Another petition and a protest rally were organised in connection to the Sotirya murder case in Bulgaria. Although the accused man was sentenced to life imprisonment without parole, the Penal Code envisioned a hypothesis for reduction of the sentence to 30 years in case of confession. The general public disliked this “legal loophole”. The victim’s family and their community organised a petition urging for amendments to the Penal Code that would eliminate this opportunity to people charged with intentional murder. The petition gained a great popularity and was supported by ministers and MPs who later adopted it in parliament.
In three of the above-mentioned cases the accused were presented in a significantly unfavourable manner by both public authorities and media outlets. They have been publicly disgraced as details about their past and private life were published. In addition, publicly expressed opinions about their “bad” characters and personalities appeared in some publications. The incriminatory statements inevitably affected public perceptions and triggered vindictive attitudes. As already pointed out, the media’s power of shaping public opinion should not be underestimated. In addition, people usually have much more sympathy to the victims and their families, which provokes resentment and enmity to the suspect and accused. In the context of the issue at hand, the generated public pressure may affect the criminal proceedings and the execution of a fair trial, demanding, for instance, increased penalties and “extra” punishments.
Although the judiciary is considered politically independent and unsusceptible to public sentiments, legislative bodies consist of MPs that pursue the public approval. The long-run implications, as shown, could be legislative changes providing for tougher penalties introduced as a result of the public desire for revenge in connection to a particular case.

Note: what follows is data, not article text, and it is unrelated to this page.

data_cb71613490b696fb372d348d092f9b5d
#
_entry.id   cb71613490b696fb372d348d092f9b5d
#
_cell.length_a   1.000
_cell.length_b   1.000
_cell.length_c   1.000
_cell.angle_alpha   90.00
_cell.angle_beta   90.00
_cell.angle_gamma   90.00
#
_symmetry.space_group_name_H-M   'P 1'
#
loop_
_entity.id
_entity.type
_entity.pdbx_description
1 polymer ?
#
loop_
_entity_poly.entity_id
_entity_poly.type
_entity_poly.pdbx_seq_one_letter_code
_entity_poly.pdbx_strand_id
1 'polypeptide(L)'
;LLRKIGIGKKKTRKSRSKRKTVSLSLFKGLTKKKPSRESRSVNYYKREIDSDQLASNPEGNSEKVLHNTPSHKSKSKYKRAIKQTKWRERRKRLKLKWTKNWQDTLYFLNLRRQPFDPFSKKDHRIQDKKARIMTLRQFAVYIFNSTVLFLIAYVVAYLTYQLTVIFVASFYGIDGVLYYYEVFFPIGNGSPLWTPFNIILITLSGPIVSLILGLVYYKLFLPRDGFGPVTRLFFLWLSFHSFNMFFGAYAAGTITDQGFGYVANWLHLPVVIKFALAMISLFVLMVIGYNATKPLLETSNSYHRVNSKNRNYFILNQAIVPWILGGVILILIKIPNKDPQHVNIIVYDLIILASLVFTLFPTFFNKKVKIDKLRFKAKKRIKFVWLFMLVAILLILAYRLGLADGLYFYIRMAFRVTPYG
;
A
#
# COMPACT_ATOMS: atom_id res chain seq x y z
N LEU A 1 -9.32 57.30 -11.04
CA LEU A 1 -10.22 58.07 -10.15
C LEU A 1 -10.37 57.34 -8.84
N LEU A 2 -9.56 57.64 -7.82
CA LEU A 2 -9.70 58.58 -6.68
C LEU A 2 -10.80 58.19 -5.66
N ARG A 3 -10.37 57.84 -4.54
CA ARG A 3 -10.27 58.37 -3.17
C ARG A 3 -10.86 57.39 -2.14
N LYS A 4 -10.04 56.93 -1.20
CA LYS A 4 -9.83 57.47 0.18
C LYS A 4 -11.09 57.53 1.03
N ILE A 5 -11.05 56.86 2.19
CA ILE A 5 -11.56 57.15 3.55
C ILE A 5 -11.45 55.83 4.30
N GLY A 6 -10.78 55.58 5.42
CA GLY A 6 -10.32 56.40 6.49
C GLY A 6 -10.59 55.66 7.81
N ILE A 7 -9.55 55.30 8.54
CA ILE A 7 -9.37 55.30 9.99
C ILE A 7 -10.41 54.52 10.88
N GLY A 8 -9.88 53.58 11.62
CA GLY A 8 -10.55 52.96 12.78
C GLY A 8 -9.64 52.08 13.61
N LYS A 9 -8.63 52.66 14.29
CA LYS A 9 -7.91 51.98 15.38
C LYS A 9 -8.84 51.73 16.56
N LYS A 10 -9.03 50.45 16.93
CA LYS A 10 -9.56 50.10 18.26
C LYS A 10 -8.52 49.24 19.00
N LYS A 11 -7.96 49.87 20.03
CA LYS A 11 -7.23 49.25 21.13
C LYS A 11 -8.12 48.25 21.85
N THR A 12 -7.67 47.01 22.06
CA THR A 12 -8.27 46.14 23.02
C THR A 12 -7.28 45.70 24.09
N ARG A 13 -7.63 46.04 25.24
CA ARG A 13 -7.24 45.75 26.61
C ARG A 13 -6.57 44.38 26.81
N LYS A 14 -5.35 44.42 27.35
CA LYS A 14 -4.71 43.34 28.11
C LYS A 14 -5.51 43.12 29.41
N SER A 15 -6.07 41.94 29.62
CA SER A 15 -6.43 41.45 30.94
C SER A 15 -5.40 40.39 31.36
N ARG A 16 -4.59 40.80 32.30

The case studies analysis raised the question whether the public pressure is able to affect the decisions of authorities at the pre-trial stage. A good example in this regard is the Professor “Fakelakis”case where the accused professor was held in custody for 10 months as a result of the vigorous media attack on him and the great popularity of the case. Additionally, he was suspended from teaching at the university long before his conviction in an attempt of the school to differentiate itself and preserve its reputation. Thereby, his reputation and academic career were impaired even in the absence of a verdict of guilty. In the course of the proceedings for the car accident in which journalist Milen Tsvetkov died, the prosecution changed the indictment with the prospect of a more severe sentence. The initial offense of causing death after the use of alcohol and opiates, penalised by 3 to 15 years of imprisonment, was replaced by a more serious offense of intentionally causing death when driving a vehicle, punished by 15 to 20 years of imprisonment. Thus, although legislative changes were not adopted, the public demands for a stricter penalty were partially satisfied. Another case where the high publicity influenced the course of proceedings was observed in the cases of HIV positive women. The accused women were detained for more than six months after their arrest and immediate disclosure of their photographs and personal medical data by the Greek authorities was made. Since the first day of publishing the sensitive information, the detained women received pro bono legal support by various actors (organisations, lawyers, civil society initiatives, etc.). Eventually, the women were released from custody, the felony charges were rejected and the indictment was changed, and the women were acquitted. The advocacy and public support certainly helped their defence, access to legal aid, and the full enjoyment of the right to a fair trial, right to effective remedy and other inter-related rights. The present analysis is not able to detect and prove with certainty a direct connection between the media publicity and the imposed coercive measures. The main aim is to contribute to the existing volume of literature in the field by raising questions and providing concrete real-life examples.